J.S. Bach: Keyboard works/Nishimoto-Neubert

Review by: Jed Distler

Artistic Quality: 7

Sound Quality: 10

Often heard as an accompanist, the Tokyo-born pianist Miku Nishimoto-Neubert takes center stage and proves herself a sensitive, polished Bach soloist, if not a consistently inspired artist. She assertively projects the introduction of the E minor Partita Toccata and shapes her brisk, fluent fugue with carefully gauged climaxes. Her lyrical, introspective way with the Allemande sounds rounded off and relatively bland when measured against Murray Perahia’s stronger inner rhythm, yet her Air and Gigue boast vitality and varied articulation.

Any pianist would be happy to claim Nishimoto-Neubert’s clean fingerwork in the Italian Concerto’s outer movements, although she doesn’t convey Bach’s designated solo/tutti textures to best effect. Neither does her square, matter-of-fact left-hand work in the slow movement come close to Angela Hewitt’s gorgeous evocation of winds and strings. However, I should mention Nishimoto-Neubert’s Glenn Gould-like propulsion in the French Suite’s Courante and Bourée, and her fluid, vocally-oriented Sarabande. She doesn’t match the refined contrapuntal repartee and characterful profile of Piotr Anderszewski’s remarkable 1997 Harmonia Mundi recording, yet her poise and professionalism cannot be questioned. The exceptional engineering preserves Nishimoto-Neubert’s sonority in a well balanced, ideally resonant perspective.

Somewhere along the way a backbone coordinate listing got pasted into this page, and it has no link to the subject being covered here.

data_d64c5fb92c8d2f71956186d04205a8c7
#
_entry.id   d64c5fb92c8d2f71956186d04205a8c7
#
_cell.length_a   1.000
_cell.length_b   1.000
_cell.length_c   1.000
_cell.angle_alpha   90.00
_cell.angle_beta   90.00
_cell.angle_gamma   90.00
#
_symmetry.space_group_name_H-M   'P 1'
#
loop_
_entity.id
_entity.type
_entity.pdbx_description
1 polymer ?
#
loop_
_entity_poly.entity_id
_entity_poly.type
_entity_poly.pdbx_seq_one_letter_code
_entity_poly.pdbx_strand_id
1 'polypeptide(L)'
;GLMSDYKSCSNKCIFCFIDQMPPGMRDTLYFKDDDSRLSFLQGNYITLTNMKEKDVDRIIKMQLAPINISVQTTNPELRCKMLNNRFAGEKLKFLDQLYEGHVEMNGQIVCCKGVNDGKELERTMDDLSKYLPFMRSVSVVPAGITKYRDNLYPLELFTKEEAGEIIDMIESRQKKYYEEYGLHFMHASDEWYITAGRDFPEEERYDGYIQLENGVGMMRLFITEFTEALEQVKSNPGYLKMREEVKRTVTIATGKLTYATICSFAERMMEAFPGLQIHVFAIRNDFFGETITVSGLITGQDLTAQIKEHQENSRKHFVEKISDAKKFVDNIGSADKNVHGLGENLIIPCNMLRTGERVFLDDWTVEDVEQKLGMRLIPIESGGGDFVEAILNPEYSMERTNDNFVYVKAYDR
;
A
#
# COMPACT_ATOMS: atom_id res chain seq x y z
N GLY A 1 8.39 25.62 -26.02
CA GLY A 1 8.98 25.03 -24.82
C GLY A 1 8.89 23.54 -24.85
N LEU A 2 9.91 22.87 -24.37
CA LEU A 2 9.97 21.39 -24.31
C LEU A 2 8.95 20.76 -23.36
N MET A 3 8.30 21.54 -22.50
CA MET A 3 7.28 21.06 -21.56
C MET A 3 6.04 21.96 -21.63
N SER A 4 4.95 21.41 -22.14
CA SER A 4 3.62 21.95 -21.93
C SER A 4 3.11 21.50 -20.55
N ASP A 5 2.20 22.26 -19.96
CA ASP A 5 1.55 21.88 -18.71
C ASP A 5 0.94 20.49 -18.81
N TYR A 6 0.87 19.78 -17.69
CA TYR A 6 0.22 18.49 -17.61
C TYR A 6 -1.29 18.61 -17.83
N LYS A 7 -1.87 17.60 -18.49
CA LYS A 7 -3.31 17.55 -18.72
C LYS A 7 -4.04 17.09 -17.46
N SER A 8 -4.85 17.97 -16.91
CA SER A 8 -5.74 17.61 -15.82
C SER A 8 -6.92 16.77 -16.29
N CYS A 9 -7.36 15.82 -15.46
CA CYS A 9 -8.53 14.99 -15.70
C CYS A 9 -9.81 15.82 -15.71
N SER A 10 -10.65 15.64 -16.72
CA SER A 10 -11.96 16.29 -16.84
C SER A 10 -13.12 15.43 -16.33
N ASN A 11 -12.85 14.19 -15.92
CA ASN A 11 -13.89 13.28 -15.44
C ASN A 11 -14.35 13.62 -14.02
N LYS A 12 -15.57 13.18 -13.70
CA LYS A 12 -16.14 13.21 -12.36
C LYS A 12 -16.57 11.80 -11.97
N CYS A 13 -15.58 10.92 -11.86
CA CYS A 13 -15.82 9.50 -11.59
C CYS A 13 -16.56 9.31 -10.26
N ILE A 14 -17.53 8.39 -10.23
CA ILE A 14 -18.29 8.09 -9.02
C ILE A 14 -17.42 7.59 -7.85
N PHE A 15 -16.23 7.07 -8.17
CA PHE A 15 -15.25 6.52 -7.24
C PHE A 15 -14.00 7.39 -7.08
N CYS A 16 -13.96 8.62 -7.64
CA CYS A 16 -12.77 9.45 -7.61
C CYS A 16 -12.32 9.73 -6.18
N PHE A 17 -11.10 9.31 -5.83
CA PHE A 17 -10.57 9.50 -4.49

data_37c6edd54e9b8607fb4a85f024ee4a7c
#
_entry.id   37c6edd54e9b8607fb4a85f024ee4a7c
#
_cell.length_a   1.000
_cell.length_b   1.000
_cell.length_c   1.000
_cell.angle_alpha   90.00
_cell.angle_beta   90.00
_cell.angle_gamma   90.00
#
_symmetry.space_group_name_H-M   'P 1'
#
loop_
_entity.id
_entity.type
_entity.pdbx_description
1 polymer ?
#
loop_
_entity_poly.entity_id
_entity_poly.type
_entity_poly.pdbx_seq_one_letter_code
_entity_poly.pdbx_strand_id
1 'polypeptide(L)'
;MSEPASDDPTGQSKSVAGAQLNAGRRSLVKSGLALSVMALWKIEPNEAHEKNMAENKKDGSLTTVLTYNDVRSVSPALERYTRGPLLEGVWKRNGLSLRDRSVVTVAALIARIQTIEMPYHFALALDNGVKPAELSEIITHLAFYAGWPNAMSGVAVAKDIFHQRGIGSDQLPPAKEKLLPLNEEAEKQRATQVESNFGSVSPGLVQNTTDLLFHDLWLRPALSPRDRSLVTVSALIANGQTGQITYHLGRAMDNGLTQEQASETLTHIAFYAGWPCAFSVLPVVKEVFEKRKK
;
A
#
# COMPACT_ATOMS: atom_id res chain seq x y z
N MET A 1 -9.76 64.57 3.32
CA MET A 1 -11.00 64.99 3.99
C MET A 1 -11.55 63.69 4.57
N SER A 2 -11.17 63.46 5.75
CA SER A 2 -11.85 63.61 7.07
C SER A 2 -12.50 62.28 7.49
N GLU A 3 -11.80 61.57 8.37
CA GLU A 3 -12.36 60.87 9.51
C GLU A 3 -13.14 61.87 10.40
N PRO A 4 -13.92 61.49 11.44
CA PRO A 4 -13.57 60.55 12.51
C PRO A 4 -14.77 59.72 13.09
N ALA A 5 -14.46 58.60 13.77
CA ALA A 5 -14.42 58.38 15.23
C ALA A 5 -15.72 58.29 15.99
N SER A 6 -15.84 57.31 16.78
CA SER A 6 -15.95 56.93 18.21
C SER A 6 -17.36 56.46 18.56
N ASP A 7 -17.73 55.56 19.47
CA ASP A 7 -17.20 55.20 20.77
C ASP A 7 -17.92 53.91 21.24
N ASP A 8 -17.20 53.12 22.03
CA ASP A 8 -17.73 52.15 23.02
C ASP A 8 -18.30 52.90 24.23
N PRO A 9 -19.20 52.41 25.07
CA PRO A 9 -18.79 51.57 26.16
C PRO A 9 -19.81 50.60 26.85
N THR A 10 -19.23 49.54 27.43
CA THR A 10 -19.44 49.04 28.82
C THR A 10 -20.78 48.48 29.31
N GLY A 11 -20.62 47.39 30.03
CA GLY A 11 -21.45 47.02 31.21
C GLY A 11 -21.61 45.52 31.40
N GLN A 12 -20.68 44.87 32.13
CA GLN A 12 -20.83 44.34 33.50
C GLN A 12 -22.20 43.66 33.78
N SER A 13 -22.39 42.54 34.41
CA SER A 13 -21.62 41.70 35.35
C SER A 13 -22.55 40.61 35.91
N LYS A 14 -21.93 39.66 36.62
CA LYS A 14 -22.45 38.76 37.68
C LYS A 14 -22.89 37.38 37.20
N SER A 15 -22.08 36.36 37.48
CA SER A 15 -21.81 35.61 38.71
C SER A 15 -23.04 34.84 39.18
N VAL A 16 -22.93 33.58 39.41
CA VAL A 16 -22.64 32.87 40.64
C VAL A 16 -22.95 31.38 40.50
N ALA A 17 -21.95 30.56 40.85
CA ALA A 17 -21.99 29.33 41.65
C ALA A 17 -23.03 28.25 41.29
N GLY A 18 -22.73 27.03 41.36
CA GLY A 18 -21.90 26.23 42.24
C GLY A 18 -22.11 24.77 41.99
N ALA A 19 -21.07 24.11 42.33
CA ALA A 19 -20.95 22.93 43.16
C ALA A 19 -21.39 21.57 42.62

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Recording Details:

Reference Recording: Partita No. 6: Perahia (Sony), Italian Concerto: Hewitt (Hyperion)

J.S. BACH - Partita No. 6 in E minor BWV 830; Italian Concerto in F major BWV 971; French Suite No. 5 in G major BWV 816

  • Miku Nishimoto-Neubert (piano)

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